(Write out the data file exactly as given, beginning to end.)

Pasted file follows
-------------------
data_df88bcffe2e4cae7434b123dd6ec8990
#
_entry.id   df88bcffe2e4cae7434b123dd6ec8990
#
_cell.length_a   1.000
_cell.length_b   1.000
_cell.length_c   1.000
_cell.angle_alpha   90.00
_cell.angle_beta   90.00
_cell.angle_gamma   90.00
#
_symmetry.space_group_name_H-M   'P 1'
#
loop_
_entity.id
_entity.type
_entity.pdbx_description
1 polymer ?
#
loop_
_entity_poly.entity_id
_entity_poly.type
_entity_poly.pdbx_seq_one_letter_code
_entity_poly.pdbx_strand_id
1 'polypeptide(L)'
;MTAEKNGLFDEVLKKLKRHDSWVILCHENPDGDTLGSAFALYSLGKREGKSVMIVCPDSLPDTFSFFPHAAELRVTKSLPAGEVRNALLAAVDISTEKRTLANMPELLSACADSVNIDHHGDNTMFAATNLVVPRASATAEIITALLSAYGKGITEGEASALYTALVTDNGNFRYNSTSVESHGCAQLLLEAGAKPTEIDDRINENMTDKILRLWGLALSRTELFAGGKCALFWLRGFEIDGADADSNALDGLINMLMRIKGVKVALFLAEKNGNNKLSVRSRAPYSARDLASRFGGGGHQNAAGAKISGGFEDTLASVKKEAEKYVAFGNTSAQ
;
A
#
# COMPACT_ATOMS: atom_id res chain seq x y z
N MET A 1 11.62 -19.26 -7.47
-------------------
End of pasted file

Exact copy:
data_df88bcffe2e4cae7434b123dd6ec8990
#
_entry.id   df88bcffe2e4cae7434b123dd6ec8990
#
_cell.length_a   1.000
_cell.length_b   1.000
_cell.length_c   1.000
_cell.angle_alpha   90.00
_cell.angle_beta   90.00
_cell.angle_gamma   90.00
#
_symmetry.space_group_name_H-M   'P 1'
#
loop_
_entity.id
_entity.type
_entity.pdbx_description
1 polymer ?
#
loop_
_entity_poly.entity_id
_entity_poly.type
_entity_poly.pdbx_seq_one_letter_code
_entity_poly.pdbx_strand_id
1 'polypeptide(L)'
;MTAEKNGLFDEVLKKLKRHDSWVILCHENPDGDTLGSAFALYSLGKREGKSVMIVCPDSLPDTFSFFPHAAELRVTKSLPAGEVRNALLAAVDISTEKRTLANMPELLSACADSVNIDHHGDNTMFAATNLVVPRASATAEIITALLSAYGKGITEGEASALYTALVTDNGNFRYNSTSVESHGCAQLLLEAGAKPTEIDDRINENMTDKILRLWGLALSRTELFAGGKCALFWLRGFEIDGADADSNALDGLINMLMRIKGVKVALFLAEKNGNNKLSVRSRAPYSARDLASRFGGGGHQNAAGAKISGGFEDTLASVKKEAEKYVAFGNTSAQ
;
A
#
# COMPACT_ATOMS: atom_id res chain seq x y z
N MET A 1 11.62 -19.26 -7.47